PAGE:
BioCurious Message Board › deleted


A former member
Post #: 18
Campbell, CA
Post #: 2
All marketing talk and no data means I would dismiss it out of hand. Sorry. If you want credibility in the DIY community, or the scientific community for that matter, you must actually disclose what you did, and how you did it, not just platitudes about how it's going to change the world.

A former member
Post #: 65
Phil, I'm moving and have limited internet access. I'm concentrating on using it for stuff like job applications instead of evaluating your project.

user 11386899
Manhattan Beach, CA
Post #: 1
Utter BS where is the beef?
user 7440595
Alameda, CA
Post #: 2
Hi Phil,

No offense intended, but your website really doesn't do much to give us any reason to take you seriously. There's lots of crackpots out there that make grand claims about discoveries that are about to fundamentally change our way of life. I'm not saying that you're a crackpot as well, but on the other hand, you're not giving anything to make us believe you're not...

There's a couple of different ways you can get enough credibility to at least get a foot in the door. Here's a few:

1) Shows us your credentials: What's you educational background? What are your previous accomplishments in science? The fact that you don't seem to have any background in the skills that would be essential to achieve the results you're claiming (at the very least biochemistry, enzymatic assays, human cell cultures, etc.) seems very problematic.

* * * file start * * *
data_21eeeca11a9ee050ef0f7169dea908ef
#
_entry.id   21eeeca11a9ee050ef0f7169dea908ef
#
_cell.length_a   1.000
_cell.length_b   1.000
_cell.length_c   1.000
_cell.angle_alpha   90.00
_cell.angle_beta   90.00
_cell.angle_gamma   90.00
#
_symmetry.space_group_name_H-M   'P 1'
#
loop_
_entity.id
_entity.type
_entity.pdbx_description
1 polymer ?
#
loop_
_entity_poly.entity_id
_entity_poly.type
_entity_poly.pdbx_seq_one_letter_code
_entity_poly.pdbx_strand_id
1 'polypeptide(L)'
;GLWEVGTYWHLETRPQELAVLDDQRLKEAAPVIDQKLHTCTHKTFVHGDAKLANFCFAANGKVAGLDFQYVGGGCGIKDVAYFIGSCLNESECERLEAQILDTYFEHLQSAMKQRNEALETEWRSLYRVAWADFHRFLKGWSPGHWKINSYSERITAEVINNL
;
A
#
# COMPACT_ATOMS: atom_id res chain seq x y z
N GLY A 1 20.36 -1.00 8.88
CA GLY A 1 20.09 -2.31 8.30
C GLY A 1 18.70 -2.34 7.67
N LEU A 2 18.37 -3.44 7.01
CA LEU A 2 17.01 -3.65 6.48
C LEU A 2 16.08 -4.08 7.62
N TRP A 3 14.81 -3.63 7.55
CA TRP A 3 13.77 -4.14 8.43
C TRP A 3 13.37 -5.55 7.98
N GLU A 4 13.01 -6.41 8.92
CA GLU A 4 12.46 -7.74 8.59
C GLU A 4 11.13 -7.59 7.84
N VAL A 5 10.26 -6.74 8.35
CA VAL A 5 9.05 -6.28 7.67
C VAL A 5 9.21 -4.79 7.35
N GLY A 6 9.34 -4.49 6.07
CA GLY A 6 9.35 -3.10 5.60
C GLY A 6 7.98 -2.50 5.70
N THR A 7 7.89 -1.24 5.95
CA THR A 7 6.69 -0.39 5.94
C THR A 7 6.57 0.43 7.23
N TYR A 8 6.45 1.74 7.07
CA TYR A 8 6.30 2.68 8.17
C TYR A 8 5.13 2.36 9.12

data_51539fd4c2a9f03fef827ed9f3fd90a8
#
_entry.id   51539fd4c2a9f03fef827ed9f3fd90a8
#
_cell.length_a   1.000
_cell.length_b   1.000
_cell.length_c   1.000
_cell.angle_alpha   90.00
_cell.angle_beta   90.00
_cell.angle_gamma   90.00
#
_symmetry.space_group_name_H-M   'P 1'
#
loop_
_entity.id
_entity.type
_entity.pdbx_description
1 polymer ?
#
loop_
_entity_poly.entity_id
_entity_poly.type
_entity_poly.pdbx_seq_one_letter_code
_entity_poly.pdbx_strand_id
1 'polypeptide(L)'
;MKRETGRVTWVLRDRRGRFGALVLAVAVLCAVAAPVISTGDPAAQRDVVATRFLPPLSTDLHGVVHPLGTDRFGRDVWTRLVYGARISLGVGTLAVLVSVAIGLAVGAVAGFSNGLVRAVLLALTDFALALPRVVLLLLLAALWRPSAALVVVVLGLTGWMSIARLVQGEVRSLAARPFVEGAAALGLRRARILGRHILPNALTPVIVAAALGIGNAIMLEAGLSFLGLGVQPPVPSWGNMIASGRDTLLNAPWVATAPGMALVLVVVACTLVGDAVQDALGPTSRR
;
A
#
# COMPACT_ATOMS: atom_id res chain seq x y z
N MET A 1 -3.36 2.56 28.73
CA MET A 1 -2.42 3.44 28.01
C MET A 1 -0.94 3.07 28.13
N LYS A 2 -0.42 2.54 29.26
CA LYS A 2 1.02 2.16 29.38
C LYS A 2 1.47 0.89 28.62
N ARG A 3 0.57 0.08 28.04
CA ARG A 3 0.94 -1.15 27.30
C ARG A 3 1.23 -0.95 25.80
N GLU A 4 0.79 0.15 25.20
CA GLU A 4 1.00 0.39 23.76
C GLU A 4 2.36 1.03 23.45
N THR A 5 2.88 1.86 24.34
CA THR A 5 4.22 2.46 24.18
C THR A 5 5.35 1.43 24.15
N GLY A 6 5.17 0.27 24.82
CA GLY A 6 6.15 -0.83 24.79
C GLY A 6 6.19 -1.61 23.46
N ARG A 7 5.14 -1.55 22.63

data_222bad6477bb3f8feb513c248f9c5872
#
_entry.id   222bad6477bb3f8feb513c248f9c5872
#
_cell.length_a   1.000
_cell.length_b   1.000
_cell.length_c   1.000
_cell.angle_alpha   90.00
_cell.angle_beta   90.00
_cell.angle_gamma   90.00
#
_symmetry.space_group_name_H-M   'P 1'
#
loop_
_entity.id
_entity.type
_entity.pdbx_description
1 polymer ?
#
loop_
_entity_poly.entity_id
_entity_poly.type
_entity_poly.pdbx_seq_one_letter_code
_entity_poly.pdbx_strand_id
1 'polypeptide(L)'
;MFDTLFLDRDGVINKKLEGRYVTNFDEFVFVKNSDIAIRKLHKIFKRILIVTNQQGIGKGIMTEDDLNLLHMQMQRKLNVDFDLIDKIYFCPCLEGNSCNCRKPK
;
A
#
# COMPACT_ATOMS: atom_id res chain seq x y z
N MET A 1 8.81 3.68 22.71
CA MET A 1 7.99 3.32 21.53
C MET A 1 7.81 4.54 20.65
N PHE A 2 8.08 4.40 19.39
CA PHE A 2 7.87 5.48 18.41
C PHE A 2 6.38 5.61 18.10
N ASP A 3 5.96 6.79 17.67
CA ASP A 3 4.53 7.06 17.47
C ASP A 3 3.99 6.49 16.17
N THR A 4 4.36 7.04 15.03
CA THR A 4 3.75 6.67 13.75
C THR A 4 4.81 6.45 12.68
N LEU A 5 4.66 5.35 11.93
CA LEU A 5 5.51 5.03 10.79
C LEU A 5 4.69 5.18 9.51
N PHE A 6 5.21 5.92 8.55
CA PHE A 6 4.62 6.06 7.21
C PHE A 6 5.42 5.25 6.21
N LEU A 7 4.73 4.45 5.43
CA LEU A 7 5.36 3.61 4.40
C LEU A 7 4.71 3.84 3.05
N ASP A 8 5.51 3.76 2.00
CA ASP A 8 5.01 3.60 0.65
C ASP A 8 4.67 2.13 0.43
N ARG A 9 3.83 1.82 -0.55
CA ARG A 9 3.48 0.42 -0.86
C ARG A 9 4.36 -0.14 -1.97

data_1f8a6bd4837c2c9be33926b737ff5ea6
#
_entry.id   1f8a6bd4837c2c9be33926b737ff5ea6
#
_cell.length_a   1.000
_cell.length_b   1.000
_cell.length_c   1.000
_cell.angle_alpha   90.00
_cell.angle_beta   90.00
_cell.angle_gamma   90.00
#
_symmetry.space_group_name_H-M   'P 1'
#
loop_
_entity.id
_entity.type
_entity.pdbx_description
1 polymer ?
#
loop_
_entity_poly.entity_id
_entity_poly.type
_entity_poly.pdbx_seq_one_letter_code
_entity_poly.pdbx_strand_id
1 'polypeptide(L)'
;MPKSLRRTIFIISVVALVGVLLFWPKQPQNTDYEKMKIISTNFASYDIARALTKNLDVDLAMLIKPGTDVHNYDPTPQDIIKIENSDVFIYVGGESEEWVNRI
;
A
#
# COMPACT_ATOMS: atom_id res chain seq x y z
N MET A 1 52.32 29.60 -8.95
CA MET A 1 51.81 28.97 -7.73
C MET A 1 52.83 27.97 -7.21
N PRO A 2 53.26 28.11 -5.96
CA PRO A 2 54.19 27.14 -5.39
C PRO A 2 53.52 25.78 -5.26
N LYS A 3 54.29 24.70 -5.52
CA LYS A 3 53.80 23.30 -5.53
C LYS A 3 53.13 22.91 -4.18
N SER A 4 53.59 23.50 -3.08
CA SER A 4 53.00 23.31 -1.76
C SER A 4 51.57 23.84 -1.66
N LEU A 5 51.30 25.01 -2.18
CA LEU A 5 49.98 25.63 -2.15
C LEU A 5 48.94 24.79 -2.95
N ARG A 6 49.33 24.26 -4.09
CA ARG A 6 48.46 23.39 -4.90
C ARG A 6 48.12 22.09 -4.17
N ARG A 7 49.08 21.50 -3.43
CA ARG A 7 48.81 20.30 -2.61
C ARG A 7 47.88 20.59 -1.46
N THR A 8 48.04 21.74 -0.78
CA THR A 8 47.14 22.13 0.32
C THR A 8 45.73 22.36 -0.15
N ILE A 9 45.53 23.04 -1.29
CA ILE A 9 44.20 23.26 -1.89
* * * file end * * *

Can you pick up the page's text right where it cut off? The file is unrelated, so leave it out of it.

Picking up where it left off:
2) Get somebody else with more credibility to vouch for you. You claim that a number of people have confidentially looked at the intellectual property involved with your technologies, and that "not one of them ever stated that [they] are in any way ridiculous, flawed, unrealistic, questionable or anything of a similar negative nature". Well - maybe they were just being polite. Get them to put an endorsement on your website, signed with their full name. Or even better - get them to recommend you to someone with more influence and credibility. If they're not willing to do so, I wouldn't count their opinion of your work any higher than I would count your mother's... (And no, your patent attorney doesn't count - a patent attorney only has to be convinced that you will pay him for his services, *not* that your patent has any validity.)

3) Show us some of your work! If you've worked on this for as long as you claim, I have no doubt that there are some details you can tell us, without giving away the main story. What methods did you use to arrive at your results? What are some specific examples people can check, where our current understanding of metabolic pathways is incomplete? What kind of experiments did you do to validate these results? None of this should jeopardize your chances of patenting your work in any way, and would go a long way to show the credibility of your work. Besides, if you've really "discovered the workings of up to 2 new pathways for many of the main biochemical systems", then you could simply pick the least important out of these dozens (hundreds?) of new pathways, and just release that one for free, as a sample of your work.
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